An additional problem of using gas driven systems is a difficulty in controlling the mass of additive injected per unit of time. Gas driven systems suffer in performance due to the high compressibility of gas. Specifically, such systems are often typified by erratic piston motion, and as a result valve damage can also occur. Further, injection systems are required to operate efficiently at as low a pressure as possible so as not to restrict movement of gas within pipelines any more than necessary.
 An alternative form of injection uses air/oil hybrid systems, but these are also characterized by specific deficiencies. Such systems often experience a loss of oil caused by the reciprocating motion of a piston rod. As a result of the oil loss, gas can replace oil in the system. Mixing of gas and oil in this manner causes a frothing of the oil component of the system, which can lead to erratic and uncontrolled movement of the piston rod used to inject the additive.
 It is therefore an object of the present invention to obviate or mitigate the above disadvantages.
 A reciprocating drive for use with a gas pipe line carrying gas at an elevated pressure, said drive comprising a drive rod, a pair of fluid motors each having a reactive surface acting on said rod to move said rod in opposite directions upon application of fluid pressure thereto, a valve connected between said pipeline and said motors and operable to direct gas from said pipeline to one or other of said motors, reversing a mechanism acting on said valve to change periodically the setting of said valve and reverse direction of movement of said rod, and a speed control device to control the rate of movement of said drive rod, said speed control device comprising a body of incompressible fluid disposed in a pair of chambers interconnected by a hydraulic conduit, each of said chambers including a cylinder and a piston moveable within the cylinder upon movement of said rod to vary the volume of said chamber, said chambers being arranged relative to one another such that a decrease in the volume of said chambers causes a corresponding increase in the volume of the other of said chambers, said speed control valve further comprising a flow control valve located in said conduit and a hydraulic accumulator connected to said conduit, said accumulator having a first chamber in communication with said conduit to contain said uncompressible fluid and a second chamber connected to said gas pipeline to contain said gas, whereby variation in said elevated pressure of said pipeline are reflected in the pressure applied to said incompressible fluid in said conduit.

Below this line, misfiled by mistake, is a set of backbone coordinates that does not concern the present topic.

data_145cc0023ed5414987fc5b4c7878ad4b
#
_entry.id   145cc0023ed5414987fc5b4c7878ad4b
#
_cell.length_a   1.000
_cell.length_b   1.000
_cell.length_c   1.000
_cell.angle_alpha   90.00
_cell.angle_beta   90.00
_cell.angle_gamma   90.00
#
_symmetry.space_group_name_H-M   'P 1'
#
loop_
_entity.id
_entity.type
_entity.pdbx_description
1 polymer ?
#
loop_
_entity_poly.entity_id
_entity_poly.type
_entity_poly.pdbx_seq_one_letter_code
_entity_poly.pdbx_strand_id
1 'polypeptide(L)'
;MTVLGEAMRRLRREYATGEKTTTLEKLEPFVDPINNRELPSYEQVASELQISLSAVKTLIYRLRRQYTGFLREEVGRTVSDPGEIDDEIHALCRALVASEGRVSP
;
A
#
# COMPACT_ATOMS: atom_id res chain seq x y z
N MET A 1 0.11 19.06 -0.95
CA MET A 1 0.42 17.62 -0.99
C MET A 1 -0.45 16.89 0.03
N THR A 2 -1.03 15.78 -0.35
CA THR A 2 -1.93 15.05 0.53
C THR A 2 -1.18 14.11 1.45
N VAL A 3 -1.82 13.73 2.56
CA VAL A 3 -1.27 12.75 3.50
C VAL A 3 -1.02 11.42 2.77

Preferred embodiments of the invention will now be described by way of example only with reference to the accompanying drawings wherein:
 Referring therefore to
 Further details of the drive assembly and pump may be seen from
 The piston rod
 The piston rod
 The chambers
 The supply line
 In operation, with the components in the relative position shown in
 Because the rate of movement of the rod is determined in part by the pressure difference across the restrictor
 In the above embodiment, each of the branch conduits contains a restrictor
 A further embodiment is shown in
 In the embodiments shown in
 In the arrangement shown in
 In a further embodiment shown in
 Flow of gas to the opposite sides of the diaphragm
 In a further embodiment shown in ghosted outline in